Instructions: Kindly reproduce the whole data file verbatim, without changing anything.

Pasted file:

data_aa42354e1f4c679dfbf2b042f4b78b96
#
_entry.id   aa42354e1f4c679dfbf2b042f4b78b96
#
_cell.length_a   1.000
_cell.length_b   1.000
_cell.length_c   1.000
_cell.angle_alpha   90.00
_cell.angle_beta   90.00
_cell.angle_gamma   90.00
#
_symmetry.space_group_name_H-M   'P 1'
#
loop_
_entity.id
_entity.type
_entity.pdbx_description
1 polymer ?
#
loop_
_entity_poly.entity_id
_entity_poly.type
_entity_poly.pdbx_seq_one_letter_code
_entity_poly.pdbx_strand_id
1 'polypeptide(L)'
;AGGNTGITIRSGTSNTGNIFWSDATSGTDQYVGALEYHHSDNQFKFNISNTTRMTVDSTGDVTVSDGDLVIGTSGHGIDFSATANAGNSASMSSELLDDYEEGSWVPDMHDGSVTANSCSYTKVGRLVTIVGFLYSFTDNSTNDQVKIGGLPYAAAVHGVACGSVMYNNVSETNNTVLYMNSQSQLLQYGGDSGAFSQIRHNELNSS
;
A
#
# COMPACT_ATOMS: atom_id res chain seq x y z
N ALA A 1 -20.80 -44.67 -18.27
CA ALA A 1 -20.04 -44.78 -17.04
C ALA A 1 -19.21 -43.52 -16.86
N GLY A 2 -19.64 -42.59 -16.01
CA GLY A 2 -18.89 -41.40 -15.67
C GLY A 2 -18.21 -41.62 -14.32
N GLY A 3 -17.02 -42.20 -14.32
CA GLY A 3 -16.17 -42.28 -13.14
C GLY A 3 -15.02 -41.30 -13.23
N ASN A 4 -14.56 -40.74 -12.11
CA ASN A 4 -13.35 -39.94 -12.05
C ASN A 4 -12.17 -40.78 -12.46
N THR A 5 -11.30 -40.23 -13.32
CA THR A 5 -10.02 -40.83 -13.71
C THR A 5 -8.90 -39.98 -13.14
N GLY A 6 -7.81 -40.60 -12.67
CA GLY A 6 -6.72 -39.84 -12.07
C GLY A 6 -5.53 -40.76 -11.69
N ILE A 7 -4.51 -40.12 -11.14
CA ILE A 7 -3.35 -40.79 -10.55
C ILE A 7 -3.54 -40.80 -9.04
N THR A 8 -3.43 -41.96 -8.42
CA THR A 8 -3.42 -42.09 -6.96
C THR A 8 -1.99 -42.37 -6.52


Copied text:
data_aa42354e1f4c679dfbf2b042f4b78b96
#
_entry.id   aa42354e1f4c679dfbf2b042f4b78b96
#
_cell.length_a   1.000
_cell.length_b   1.000
_cell.length_c   1.000
_cell.angle_alpha   90.00
_cell.angle_beta   90.00
_cell.angle_gamma   90.00
#
_symmetry.space_group_name_H-M   'P 1'
#
loop_
_entity.id
_entity.type
_entity.pdbx_description
1 polymer ?
#
loop_
_entity_poly.entity_id
_entity_poly.type
_entity_poly.pdbx_seq_one_letter_code
_entity_poly.pdbx_strand_id
1 'polypeptide(L)'
;AGGNTGITIRSGTSNTGNIFWSDATSGTDQYVGALEYHHSDNQFKFNISNTTRMTVDSTGDVTVSDGDLVIGTSGHGIDFSATANAGNSASMSSELLDDYEEGSWVPDMHDGSVTANSCSYTKVGRLVTIVGFLYSFTDNSTNDQVKIGGLPYAAAVHGVACGSVMYNNVSETNNTVLYMNSQSQLLQYGGDSGAFSQIRHNELNSS
;
A
#
# COMPACT_ATOMS: atom_id res chain seq x y z
N ALA A 1 -20.80 -44.67 -18.27
CA ALA A 1 -20.04 -44.78 -17.04
C ALA A 1 -19.21 -43.52 -16.86
N GLY A 2 -19.64 -42.59 -16.01
CA GLY A 2 -18.89 -41.40 -15.67
C GLY A 2 -18.21 -41.62 -14.32
N GLY A 3 -17.02 -42.20 -14.32
CA GLY A 3 -16.17 -42.28 -13.14
C GLY A 3 -15.02 -41.30 -13.23
N ASN A 4 -14.56 -40.74 -12.11
CA ASN A 4 -13.35 -39.94 -12.05
C ASN A 4 -12.17 -40.78 -12.46
N THR A 5 -11.30 -40.23 -13.32
CA THR A 5 -10.02 -40.83 -13.71
C THR A 5 -8.90 -39.98 -13.14
N GLY A 6 -7.81 -40.60 -12.67
CA GLY A 6 -6.72 -39.84 -12.07
C GLY A 6 -5.53 -40.76 -11.69
N ILE A 7 -4.51 -40.12 -11.14
CA ILE A 7 -3.35 -40.79 -10.55
C ILE A 7 -3.54 -40.80 -9.04
N THR A 8 -3.43 -41.96 -8.42
CA THR A 8 -3.42 -42.09 -6.96
C THR A 8 -1.99 -42.37 -6.52